Horror games are such a thrill to play, because they make us put our money where our mouth is for all the times we scream at people doing stupid things in horror movies. I like to think of it this way:
Me watching horror movies: NO DON’T GO IN THE BASEMENT YOU IDIOT YOU DESERVE TO DIE.
Also me playing horror games: I wonder if there’s anything cool in the basement?
So yeah. Having said that, there are some truly awesome horror games that have been released throughout history, that have terrified us out of our wits. And then there are the horror games that are so bad, the real horror is that you spent money on them. And so we’re presenting a list of those games, if the article title didn’t give it away.
Clock Tower was released in 1995 for the SNES as a point-and-click survival horror game, and man was it impressive. You would think that a point-and-click game would’ve been incredibly clunky on a console controller before thumbsticks were even invented, but somehow it just worked.
Human Entertainment did a great job of setting the pacing with a creepy atmosphere, numerous jumpscare moments and random events, and eight endings depending on the player’s actions.
Resident Evil 4
Considered the holy grail of the Resident Evil franchise, RE4 was originally released on GameCube in 2005, but has since been ported to like, literally every single console and handheld device ever made.
RE4 was able to use a new over-the-shoulder camera effect for a more action-oriented game, while maintaining the creepiness and atmosphere of the first three titles, before the franchise spiralled into a cliche Hollywood action-fest.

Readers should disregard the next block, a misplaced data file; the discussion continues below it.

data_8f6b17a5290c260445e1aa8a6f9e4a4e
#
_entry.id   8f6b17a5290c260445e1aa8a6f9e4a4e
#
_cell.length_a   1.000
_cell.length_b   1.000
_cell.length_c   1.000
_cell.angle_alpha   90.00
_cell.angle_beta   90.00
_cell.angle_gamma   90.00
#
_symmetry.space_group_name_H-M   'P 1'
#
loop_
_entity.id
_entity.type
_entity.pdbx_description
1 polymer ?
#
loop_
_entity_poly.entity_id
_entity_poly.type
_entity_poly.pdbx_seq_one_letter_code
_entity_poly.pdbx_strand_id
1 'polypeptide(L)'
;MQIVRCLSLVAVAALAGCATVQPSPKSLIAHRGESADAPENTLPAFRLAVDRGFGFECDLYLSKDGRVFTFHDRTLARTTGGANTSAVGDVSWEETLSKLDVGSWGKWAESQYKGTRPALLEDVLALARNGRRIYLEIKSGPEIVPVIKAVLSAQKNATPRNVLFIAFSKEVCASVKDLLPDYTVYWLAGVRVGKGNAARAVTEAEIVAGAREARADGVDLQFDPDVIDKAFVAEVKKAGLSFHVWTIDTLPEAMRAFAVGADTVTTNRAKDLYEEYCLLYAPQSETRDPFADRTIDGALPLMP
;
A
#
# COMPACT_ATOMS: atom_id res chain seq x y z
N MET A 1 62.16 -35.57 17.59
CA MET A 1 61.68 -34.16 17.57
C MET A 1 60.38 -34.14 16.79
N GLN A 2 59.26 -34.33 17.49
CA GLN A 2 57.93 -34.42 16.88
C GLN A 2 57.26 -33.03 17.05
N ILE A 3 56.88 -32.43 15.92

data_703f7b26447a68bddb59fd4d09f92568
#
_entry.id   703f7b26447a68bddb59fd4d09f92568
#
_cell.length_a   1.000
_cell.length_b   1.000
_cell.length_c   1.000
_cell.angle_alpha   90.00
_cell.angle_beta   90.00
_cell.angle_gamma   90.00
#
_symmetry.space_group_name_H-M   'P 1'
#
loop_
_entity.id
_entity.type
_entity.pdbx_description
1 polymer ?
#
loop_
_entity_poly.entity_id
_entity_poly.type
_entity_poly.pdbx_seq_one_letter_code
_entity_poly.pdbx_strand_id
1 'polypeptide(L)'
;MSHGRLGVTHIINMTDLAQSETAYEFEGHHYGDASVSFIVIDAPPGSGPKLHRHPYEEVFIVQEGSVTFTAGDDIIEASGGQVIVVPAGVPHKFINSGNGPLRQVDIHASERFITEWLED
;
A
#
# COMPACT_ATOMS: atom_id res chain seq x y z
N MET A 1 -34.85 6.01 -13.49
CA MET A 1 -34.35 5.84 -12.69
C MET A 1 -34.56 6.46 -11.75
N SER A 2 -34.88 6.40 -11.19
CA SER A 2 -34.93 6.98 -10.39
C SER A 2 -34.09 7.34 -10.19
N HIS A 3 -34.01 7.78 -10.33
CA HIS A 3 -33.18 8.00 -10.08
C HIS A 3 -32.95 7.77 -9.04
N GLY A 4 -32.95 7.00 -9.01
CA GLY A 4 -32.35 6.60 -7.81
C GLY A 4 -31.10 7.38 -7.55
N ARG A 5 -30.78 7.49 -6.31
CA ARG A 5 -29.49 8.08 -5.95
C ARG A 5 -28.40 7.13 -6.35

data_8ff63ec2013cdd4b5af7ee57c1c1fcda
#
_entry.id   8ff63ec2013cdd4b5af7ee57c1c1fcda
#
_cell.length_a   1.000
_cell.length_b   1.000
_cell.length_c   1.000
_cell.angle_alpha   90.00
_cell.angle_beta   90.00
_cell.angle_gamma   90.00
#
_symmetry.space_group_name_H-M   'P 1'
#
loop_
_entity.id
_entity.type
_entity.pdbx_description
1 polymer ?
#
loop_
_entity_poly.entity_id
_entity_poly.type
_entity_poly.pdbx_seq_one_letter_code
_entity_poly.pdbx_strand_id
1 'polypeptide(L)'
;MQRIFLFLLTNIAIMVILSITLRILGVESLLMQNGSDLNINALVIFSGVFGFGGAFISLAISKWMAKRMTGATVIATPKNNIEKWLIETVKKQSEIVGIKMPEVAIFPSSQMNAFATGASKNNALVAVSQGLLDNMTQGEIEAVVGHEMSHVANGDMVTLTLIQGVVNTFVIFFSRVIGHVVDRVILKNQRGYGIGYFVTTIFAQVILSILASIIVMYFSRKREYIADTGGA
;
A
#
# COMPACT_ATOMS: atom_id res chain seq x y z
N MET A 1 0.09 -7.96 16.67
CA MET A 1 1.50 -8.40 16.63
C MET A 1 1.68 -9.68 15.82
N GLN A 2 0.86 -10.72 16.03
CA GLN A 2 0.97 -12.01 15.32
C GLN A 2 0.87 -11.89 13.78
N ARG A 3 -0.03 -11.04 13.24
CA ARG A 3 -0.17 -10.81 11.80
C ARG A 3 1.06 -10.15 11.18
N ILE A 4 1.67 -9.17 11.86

amnesia: The Dark Descent
Indie developers Frictional Games released Amnesia: The Dark Descent in 2010, and featured significantly polished weaponless survival horror gameplay over their previous survival horror franchise Penumbra.
What made Amnesia: The Dark Descent so incredible was 1) Mind-blowing graphics that could really test your hardware’s limits, 2) An intriguing story that kept you hooked into the gameplay, and 3) Legitimate “holy sh** oh god oh god what the f*** is that?!?!” moments, as you had absolutely no weapons and had to hide from monsters.
Microgaming Halloween Slot
The Halloween film franchise has been terrifying us since the first film’s release in 1978. It’s had its share of bad sequels and questionable reboots, but Halloween is certainly cemented as one of the “big three” horror franchises, which include Friday the 13th and Nightmare on Elm Street.
Halloween fans can enjoy a spooky Halloween-themed online slot game at this casino online.
Silent Hill 2
Silent Hill 2 is not just known as one of the great horror games of all time, but also as one of the best games of all time. Rather than relying on cheap jumpscares, of which there are practically none, SH2 focused on incredible art direction, an amazing atmospheric soundtrack, and a deeply layered story that delves into all sorts of nuanced psychological themes.
One of the incredible things about SH2 was that it offered six different endings, but you didn’t achieve the endings by making conscious decisions throughout gameplay. The game actually had a system that would silently “judge” even your most miniscule actions, such as how near or far you stayed to a character under your protection.
Yes, a game that dealt with plenty of psychological issues psychoanalyzed your actions to give you the game ending it deemed you deserved. That alone was so groundbreaking and mind-boggling even today.
Honorable mentions: Condemned, F.E.A.R, Outlast, Fatal Frame II, Dead Space
Resident Evil 6
Where even to begin with how absolutely terrible RE6 was? We could start with the logo, which appeared so similarly to a giraffe performing a certain act that even Capcom was forced to respond.
You can’t unsee it. You know what we’re talking about.